Interestingly, the US Constitution is both the oldest and shortest constitution of any major government in the world. This is not a coincidence. By contrast, the Indian Constitution, passed in 1949, is 145,000 words long–the longest in the world, but still shorter than the ACA.
People often blame the increasing complexity of US law on Talmudic scholars, but I think we’re actually looking at a case of convergent evolution–the process by which two different, not closely related species develop similar traits in response to similar environments or selective pressures. Aardvarks and echidnas, for example, are not closely related–aardvarks are placental mammals while echidnas lay eggs–but both creatures eat ants, and so have evolved similar looking noses. (Echidnas also look a lot like hedgehogs.)
US law has become more complex for the same reasons Jewish law did: because we no longer live in organic communities where tradition serves as a major guide to proper behavior, for both social and technical reasons. Groups of people whose ancestors were separated by thousands of miles of ocean or desert now interact on a daily basis; new technologies our ancestors could have never imagined are now commonplace. Even homeless people can go to the library, enjoy the air conditioning, log onto a computer, and post something on Facebook that can be read, in turn, by a smartphone-toting Afghan shepherd on the other side of the world.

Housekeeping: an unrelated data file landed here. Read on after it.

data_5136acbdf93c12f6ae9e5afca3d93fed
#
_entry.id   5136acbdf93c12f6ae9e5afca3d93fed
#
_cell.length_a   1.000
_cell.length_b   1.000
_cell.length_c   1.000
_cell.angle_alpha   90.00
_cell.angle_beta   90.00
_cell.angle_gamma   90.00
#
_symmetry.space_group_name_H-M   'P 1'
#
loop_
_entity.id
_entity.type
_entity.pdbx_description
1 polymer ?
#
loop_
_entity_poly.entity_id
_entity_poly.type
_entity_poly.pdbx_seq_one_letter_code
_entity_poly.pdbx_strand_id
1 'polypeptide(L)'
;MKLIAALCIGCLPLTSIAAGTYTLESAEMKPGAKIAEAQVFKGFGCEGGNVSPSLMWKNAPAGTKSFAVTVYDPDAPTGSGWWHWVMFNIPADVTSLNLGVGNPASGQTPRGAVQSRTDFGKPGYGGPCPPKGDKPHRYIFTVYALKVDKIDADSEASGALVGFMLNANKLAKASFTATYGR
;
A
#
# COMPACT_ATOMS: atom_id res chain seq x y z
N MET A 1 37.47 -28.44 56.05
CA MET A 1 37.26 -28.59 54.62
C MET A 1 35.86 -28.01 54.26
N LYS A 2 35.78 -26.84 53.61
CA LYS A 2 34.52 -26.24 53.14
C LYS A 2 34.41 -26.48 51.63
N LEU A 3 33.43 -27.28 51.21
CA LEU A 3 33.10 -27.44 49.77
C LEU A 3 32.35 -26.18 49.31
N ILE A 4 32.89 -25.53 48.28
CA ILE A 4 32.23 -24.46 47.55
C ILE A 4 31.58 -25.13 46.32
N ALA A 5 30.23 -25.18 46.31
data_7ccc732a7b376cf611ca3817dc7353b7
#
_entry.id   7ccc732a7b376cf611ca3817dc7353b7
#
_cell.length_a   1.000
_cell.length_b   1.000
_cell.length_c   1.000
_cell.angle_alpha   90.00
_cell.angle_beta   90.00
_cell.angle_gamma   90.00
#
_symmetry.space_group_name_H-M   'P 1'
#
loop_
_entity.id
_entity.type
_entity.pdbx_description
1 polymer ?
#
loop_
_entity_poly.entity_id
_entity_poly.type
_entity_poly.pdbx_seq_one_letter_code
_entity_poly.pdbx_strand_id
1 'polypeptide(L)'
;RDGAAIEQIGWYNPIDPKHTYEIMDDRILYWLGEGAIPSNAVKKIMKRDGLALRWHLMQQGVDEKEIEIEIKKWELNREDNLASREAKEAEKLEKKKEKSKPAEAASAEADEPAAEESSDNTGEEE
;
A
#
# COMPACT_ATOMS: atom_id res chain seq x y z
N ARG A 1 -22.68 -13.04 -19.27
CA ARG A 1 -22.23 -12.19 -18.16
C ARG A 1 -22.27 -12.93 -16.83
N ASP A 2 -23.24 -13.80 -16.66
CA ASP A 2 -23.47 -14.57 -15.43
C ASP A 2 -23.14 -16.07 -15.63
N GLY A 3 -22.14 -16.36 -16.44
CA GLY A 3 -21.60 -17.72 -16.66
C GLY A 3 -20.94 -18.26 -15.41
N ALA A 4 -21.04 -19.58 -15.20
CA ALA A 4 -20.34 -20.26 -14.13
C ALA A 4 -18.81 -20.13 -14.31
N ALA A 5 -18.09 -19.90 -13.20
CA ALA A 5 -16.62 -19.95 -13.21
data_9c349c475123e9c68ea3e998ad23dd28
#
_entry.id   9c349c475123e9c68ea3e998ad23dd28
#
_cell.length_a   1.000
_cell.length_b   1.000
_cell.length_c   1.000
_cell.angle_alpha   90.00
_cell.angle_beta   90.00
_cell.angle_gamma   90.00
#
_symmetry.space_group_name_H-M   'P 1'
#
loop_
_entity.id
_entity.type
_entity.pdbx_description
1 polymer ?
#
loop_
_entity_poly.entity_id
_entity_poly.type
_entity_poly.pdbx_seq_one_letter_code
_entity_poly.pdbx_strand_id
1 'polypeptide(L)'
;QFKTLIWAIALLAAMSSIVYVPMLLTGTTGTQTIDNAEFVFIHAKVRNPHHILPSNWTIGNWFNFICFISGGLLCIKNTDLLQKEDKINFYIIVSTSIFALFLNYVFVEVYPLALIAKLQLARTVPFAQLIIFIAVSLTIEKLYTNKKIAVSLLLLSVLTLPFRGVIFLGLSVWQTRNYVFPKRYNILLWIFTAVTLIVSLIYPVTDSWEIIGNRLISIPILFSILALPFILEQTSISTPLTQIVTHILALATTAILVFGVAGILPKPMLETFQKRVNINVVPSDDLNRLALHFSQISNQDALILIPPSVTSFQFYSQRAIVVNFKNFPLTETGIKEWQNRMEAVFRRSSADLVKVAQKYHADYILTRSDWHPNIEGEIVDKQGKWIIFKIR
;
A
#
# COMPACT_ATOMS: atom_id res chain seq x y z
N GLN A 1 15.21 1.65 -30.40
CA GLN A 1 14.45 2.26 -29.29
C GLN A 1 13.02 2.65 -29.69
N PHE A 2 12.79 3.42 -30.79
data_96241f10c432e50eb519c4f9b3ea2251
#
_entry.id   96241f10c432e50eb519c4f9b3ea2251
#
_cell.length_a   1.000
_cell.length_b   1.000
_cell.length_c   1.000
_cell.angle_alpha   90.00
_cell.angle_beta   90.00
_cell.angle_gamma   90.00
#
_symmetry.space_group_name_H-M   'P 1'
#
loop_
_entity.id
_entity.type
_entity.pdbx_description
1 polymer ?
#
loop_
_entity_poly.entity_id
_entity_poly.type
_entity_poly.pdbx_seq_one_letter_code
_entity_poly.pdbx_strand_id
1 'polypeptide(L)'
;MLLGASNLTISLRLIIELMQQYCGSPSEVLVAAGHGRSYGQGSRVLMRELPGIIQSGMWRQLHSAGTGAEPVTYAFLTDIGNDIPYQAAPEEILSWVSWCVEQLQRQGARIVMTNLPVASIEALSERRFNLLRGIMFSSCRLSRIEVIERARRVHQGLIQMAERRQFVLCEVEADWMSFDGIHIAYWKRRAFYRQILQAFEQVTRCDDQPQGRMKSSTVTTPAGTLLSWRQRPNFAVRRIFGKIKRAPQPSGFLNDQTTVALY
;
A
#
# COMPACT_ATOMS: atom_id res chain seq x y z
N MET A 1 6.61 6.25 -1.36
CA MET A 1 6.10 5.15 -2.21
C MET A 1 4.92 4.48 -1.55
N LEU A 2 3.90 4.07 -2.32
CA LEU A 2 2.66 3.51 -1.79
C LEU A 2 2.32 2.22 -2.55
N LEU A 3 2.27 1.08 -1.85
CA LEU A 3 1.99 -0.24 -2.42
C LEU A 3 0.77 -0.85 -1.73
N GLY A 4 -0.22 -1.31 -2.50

The result is a confused morass. Groups of people who don’t know how to talk to each other have degenerated into toxic “call-out culture” and draconian speech codes. (Need I remind you that some poor sod just lost his job at Google for expressing views backed by mountains of scientific evidence, just because it offended a bunch of SJWs?) Campus speech codes (which infringe on First Amendment rights) are now so draconian that people are discussing ways to use a different set of laws–the Americans with Disabilities Act–to challenge them.